on its business to stress test its current financial or dividends, for example. It also gives management
outlook. Managers then used the data to inform confidence in their approach when an actual crisis
a strategy discussion with the board. In so doing, comes to pass.
these companies gained a deeper appreciation
for the magnitude these catastrophic shocks could Broaden the conversation
have on their business and could allocate resources The usefulness of risk-measurement exercises
to prepare for them more effectively. can be limited if they arent dynamically linked to
strategic planning, capital allocation, and other
Model mitigation strategies as well as risks business decisions. That means such exercises need
Even nonfinancial companies that undertake a to include more than just a CFO or a board audit
regular measurement of risks often neglect also to committee, or they amountas one UK interviewee
measure the effects of their plans to mitigate the put itto little more than a tick-box exercise that
fallout of a downside scenario. Steps like reducing fails to change behaviors in the business.
dividend payouts, cutting capex, or selling
assets come with their own risks over the long Yet in cases where internal engagement is more
termand we believe risk-savvy managers comprehensive, weve seen risk-measurement
should model both. exercises provoke a systematic review of a companys
risk profile, risk-management approach, and
However, among our UK interviewees, several strategic postureeven if it can take some time
worried that modeling mitigations on top before the consequences become evident.
of the initial scenario or sensitivity amounted to One UK retailer we met with described holding
piling assumptions on top of assumptions. workshops with the companys executive team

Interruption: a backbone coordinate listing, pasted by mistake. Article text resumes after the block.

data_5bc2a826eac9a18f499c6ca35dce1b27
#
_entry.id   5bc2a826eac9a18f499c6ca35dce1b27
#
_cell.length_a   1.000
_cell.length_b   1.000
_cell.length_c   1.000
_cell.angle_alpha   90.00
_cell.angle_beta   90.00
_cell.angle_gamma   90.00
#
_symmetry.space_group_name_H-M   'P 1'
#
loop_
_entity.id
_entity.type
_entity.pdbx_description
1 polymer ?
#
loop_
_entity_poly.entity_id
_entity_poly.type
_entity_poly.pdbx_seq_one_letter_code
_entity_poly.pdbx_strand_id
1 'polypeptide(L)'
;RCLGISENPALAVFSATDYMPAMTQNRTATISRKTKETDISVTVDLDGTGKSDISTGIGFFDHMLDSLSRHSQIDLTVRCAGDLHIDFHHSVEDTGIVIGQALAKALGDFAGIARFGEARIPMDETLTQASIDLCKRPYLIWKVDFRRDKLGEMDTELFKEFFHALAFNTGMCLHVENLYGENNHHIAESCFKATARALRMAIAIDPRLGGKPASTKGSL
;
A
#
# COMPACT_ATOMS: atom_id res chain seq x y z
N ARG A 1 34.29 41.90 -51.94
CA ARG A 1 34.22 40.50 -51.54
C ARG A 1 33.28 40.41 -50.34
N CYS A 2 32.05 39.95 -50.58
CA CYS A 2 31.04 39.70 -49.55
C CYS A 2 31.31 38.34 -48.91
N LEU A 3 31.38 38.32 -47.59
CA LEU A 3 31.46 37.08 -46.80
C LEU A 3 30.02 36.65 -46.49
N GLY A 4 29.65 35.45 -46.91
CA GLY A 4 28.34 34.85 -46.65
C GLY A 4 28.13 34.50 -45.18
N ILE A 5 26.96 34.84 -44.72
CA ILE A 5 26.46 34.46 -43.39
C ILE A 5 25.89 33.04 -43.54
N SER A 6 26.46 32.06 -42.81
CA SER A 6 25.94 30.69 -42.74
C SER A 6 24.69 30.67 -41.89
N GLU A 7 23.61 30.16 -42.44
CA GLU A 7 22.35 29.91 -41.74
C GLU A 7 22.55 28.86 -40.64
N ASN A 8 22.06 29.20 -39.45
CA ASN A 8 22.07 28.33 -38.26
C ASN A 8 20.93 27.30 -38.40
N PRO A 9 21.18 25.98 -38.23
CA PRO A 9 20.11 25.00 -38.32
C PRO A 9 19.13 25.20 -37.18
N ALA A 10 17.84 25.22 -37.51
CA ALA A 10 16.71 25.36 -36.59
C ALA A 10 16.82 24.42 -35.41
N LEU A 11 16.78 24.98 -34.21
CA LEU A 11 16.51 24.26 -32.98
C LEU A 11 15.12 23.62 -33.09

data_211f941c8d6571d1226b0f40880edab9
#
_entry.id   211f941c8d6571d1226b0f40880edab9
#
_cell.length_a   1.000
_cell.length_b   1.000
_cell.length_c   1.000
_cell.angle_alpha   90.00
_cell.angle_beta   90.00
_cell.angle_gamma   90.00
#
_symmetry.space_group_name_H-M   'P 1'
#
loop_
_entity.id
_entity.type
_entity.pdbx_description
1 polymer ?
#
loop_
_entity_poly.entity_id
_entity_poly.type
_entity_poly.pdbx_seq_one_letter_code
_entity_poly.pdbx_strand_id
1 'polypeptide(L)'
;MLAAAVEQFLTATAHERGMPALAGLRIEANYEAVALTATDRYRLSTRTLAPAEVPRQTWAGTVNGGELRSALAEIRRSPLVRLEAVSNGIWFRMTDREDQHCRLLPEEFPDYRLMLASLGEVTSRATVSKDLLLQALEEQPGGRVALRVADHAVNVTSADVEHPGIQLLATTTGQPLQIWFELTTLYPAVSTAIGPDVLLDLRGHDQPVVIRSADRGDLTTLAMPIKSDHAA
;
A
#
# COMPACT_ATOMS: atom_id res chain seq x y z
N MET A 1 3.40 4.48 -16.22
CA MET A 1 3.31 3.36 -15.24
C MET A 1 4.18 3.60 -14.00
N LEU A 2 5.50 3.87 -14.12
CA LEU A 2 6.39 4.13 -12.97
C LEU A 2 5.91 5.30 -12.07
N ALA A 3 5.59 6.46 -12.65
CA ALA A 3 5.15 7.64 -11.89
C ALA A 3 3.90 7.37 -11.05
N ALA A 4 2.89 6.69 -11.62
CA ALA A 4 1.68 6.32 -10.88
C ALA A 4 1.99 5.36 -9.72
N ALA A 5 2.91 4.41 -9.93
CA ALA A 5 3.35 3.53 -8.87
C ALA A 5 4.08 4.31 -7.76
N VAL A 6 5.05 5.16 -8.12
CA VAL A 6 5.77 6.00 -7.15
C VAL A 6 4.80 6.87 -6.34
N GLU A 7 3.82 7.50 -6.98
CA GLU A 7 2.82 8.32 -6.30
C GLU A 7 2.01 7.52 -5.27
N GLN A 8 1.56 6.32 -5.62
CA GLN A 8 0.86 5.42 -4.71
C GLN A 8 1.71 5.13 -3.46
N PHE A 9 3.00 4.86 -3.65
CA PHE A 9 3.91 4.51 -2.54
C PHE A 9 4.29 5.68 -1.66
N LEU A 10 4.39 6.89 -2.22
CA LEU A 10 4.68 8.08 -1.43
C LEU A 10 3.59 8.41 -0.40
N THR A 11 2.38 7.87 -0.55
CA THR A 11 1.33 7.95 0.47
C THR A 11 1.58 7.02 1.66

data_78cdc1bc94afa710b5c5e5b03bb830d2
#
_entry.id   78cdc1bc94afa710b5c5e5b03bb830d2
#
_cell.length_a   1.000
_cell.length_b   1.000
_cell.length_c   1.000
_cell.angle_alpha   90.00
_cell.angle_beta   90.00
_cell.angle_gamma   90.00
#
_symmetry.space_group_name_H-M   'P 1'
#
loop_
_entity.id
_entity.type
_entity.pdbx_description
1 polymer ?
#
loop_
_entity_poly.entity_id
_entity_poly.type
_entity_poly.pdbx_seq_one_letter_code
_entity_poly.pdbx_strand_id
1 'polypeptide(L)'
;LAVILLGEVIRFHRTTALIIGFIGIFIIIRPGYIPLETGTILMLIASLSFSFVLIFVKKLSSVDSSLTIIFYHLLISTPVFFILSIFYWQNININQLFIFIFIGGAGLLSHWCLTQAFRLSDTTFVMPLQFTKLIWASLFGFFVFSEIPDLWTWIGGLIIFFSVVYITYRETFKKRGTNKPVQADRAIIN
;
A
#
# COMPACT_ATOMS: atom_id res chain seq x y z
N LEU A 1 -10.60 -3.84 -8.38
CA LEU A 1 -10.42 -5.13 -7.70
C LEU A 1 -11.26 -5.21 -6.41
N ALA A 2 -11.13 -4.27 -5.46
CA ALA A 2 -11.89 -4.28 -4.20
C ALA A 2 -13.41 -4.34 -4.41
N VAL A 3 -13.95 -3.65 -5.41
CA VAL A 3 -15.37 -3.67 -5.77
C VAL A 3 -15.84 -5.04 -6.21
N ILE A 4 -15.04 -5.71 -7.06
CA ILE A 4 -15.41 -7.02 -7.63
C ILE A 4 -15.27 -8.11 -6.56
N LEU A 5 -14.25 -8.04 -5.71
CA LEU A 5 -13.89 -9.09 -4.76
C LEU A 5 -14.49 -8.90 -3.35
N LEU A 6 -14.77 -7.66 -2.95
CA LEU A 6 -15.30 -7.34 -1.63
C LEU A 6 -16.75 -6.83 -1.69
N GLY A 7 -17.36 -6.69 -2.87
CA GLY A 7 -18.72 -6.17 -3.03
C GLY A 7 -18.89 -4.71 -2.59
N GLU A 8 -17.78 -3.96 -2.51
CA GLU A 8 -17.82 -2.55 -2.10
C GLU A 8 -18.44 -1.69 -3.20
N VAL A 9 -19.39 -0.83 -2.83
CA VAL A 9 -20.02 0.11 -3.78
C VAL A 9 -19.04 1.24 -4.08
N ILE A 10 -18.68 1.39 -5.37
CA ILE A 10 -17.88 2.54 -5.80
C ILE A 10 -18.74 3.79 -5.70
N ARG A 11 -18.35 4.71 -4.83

Indeed, there was also some debate as to the right to reconsider its risk register and define plausible
perspective from which to comment on risk. downside scenarios. Its board audit committee
Viability is one, but metrics such as the risk of a also spends significant time discussing the
dividend being cut might be anotheror, appropriate modeling methodology to arrive at
for companies that have promised a progressive robust and meaningful results. As with many
dividend, the risk that the rate of growth of the companies we spoke with, its too early to see
might slow. concrete impactwe didnt hear of anyone who
had made a major change in the business as a result.
Whichever metric is used, companies and their But several told us that a better understanding
boards would benefit from understanding of risk was valuable input and wanted to deepen
which mitigations exist, when they should be trig- the process.
gered, and what rough magnitude of impact
they could deliver. One approach to understanding Indeed, several of our UK interviewees
mitigation steps that weve observed elsewhere acknowledged that theyd previously had a limited
immerses executives in a war-game-like exercise. understanding of their risk exposure. As a
Teams representing different interests, such as consequence, for example, they had no systematic
competitors, suppliers, and regulators, debate a risk understanding of how much capital they actually
scenario and then run their respective reactions needed to absorb risk in current operations. Again,
through the risk model to measure the effects. This none reported after undergoing the risk-

5
measurement exercise that they felt the need to 1
Required by the UK Financial Reporting Council starting with
raise or conserve more capital for such risks, the 2015 reporting year. We saw this as a good opportunity
to gauge whether the process might change the way executives
though a few did report finding they were much
at nonfinancial companies understand risk. We interviewed
more resilient to downside risks than they executives at 11 companies from utilities to retailers to
had expected. We also found broad recognition pharmaceutical companies.
of the value of a more structured, analysis-
enriched conversation with key decision makers Conor Kehoe and Cindy Levy are senior partners
about risks, and many companies were keen in McKinseys London office, where Matt Stone is
to improve on their approach going forward. As the a consultant.
lessons from the viability-statement exercise
are embedded and companies approaches evolve, The authors wish to thank Emma Gibbs and Sven
the intent is summed up by one interviewee Heiligtag for their contributions to this article.

as, you start with the risk process and it develops


Copyright 2017 McKinsey & Company.
and becomes richer in time.
All rights reserved.

For nonfinancial companies, a more structured


approach to risk measurement can lead to
a more nuanced and insightful appreciation of true
risk levels, and eventually a better-informed
strategic posture.